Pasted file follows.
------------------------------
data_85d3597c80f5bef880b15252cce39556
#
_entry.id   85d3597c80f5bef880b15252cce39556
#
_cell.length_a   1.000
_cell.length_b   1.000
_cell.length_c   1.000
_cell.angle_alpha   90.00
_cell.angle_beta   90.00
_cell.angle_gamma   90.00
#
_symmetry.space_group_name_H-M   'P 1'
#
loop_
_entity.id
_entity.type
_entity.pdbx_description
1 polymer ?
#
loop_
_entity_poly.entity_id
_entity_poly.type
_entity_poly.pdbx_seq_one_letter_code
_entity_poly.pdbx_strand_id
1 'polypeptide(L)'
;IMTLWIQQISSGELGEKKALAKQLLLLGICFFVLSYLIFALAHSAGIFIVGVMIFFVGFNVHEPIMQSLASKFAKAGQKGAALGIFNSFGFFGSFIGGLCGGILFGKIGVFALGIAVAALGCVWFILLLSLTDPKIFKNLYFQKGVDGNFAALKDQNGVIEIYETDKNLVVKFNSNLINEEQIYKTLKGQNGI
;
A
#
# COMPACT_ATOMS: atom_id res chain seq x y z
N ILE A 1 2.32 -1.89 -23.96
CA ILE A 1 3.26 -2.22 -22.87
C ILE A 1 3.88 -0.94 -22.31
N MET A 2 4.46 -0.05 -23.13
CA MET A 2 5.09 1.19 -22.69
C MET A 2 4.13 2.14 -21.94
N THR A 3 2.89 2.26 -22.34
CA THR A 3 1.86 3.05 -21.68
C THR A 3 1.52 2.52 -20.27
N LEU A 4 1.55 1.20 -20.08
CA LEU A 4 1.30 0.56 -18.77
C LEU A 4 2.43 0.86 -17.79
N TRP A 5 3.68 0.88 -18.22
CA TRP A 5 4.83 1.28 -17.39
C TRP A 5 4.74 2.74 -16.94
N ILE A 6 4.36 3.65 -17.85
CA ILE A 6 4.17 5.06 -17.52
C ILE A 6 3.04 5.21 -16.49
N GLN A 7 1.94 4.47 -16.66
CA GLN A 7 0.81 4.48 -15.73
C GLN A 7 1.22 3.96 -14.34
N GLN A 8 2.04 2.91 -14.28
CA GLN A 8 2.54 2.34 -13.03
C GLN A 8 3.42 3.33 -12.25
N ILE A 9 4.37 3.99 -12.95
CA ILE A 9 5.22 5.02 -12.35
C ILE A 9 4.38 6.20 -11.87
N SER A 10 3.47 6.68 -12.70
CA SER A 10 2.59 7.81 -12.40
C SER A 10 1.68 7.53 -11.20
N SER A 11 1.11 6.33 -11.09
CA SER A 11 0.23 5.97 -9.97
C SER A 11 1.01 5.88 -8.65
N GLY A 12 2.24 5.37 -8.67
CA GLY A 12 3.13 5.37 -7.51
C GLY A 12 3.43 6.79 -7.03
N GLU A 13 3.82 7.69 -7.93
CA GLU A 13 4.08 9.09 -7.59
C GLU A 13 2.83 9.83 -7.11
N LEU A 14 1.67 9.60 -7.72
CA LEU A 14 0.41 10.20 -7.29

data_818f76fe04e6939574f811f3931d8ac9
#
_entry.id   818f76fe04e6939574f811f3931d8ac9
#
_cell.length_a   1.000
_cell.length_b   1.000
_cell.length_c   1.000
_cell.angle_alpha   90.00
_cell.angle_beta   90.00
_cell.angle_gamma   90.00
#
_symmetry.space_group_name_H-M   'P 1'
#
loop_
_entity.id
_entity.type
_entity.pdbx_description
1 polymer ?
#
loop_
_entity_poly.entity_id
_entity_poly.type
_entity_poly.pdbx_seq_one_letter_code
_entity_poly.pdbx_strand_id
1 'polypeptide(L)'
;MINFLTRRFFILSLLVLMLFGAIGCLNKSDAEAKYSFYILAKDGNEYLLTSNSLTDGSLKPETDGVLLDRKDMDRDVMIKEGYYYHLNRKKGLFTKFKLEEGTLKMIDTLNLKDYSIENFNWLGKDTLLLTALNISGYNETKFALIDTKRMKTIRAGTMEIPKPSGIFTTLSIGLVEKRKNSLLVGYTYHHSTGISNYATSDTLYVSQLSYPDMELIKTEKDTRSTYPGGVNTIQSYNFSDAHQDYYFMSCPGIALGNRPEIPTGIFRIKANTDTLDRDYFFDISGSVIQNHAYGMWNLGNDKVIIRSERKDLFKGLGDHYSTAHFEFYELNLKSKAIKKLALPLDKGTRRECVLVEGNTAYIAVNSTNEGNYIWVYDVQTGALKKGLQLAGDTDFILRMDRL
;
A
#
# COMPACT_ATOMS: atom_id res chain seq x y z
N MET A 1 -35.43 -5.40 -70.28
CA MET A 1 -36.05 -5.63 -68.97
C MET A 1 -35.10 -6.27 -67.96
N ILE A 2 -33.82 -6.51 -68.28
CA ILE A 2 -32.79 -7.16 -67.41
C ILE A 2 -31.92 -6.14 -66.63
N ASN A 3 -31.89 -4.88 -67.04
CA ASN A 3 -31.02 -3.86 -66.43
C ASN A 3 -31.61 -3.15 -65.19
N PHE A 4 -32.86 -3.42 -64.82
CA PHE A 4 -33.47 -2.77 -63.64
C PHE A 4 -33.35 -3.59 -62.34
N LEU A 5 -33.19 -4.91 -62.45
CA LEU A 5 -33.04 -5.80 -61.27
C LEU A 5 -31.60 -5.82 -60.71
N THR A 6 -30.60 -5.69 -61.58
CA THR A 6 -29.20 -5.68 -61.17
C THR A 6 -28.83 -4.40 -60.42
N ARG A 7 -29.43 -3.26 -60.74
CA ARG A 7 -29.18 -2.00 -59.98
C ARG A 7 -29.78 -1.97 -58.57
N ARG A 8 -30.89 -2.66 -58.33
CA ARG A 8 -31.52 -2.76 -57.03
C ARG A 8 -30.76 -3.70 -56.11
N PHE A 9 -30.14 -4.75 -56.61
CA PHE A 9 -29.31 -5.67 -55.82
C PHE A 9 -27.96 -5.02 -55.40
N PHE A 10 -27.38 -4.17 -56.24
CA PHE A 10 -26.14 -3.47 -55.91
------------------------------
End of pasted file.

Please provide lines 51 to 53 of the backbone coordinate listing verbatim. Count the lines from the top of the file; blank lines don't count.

C GLN A 7 1.22 3.96 -14.34
N GLN A 8 2.04 2.91 -14.28
CA GLN A 8 2.54 2.34 -13.03